Health Records are mandatory for ALL Patients

The SA Defence department will have to pay damages for the failure of military doctors to diagnose the 13-year-old son of a firefighter with swine flu, the Western Cape High Court has ruled.

Torrian Marthinus, now 20, was left untreated for almost a week in August 2009 and developed meningitis – which led to seizures that affected his academic performance. The amount of damages to be paid has not been decided, notes a Weekend Argus report. Marthinus was sent to a military hospital since his father was a military firefighter.

‘The doctors did not have the treatment notes from our client’s previous visits to the hospital before them,’ Tzvi Brivik, Marthinus’s attorney, is quoted as saying, noting: ‘This placed them at a disadvantage when rendering appropriate… medical care. They had to rely on the patient, who was a minor, or his father, who was not medically trained, to provide a medical history.’ He added: ‘The Health Act 61 of 2003 obliges a health establishment to ensure health records containing prescribed information are created and maintained for every user of its health service.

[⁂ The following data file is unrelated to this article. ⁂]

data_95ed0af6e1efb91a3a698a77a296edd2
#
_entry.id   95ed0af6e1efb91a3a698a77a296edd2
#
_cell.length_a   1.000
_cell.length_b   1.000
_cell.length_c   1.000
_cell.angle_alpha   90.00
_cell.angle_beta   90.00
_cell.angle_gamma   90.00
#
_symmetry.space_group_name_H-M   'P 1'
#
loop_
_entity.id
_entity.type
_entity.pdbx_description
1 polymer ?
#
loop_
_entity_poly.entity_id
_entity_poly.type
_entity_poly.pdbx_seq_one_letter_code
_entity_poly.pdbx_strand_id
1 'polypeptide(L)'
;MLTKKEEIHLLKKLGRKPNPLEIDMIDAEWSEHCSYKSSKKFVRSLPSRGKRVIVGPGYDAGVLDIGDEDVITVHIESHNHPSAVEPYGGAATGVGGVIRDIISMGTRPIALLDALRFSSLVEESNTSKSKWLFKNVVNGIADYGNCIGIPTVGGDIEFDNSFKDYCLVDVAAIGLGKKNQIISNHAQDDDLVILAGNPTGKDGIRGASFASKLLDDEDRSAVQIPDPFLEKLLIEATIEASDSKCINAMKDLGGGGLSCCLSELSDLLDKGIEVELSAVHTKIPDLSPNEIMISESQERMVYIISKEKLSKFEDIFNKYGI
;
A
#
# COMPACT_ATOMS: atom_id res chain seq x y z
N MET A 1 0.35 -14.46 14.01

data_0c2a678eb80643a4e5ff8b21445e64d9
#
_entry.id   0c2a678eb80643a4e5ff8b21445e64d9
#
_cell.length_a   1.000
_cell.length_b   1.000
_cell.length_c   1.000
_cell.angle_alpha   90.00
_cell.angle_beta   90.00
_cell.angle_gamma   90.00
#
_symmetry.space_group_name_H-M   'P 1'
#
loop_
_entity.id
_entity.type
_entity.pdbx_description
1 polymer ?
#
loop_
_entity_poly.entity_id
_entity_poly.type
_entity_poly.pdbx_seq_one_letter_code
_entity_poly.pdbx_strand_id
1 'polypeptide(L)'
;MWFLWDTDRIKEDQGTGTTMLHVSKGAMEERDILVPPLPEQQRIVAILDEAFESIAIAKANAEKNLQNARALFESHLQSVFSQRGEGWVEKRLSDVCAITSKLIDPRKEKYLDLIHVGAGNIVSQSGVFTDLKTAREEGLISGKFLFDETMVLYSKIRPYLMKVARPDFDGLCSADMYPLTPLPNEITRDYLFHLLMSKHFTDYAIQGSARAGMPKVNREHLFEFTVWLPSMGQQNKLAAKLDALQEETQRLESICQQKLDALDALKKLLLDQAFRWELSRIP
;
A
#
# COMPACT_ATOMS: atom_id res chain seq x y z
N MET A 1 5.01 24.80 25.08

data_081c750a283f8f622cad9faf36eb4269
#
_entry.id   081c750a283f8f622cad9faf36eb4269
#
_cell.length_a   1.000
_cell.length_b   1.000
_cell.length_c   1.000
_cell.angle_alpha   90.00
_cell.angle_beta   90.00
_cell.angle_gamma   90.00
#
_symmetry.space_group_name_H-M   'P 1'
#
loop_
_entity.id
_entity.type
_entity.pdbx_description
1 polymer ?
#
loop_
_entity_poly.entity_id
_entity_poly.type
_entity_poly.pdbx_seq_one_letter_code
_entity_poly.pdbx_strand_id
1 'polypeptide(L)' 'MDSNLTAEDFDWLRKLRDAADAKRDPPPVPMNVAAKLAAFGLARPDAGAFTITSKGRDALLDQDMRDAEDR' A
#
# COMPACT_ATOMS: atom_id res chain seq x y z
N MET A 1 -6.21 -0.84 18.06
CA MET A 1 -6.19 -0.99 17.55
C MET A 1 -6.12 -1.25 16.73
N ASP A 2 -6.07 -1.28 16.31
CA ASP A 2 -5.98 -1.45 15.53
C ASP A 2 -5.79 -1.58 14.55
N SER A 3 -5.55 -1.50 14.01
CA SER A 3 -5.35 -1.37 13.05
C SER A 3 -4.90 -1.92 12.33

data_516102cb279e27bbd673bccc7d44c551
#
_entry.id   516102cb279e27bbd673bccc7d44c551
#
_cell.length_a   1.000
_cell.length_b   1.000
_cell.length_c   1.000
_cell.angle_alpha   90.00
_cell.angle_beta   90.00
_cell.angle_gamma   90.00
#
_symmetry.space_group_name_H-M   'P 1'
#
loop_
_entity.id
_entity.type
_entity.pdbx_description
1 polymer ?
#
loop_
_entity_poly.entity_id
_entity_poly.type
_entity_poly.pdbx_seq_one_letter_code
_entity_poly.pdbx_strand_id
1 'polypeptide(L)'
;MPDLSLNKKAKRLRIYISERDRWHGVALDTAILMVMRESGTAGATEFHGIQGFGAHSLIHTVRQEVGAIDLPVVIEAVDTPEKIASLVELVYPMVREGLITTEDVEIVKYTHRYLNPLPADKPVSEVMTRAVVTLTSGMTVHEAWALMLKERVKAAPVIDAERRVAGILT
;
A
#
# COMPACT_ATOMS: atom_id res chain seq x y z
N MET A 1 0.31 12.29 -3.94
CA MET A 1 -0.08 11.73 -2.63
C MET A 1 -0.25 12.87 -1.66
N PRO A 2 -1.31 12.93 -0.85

Brivik said Health Professions Council of SA guidelines said patient records had to be kept, including handwritten notes. While tests established he had swine flu, doctors treating him failed to diagnose the meningitis until about six days later.

Full Weekend Argus report (subscription needed)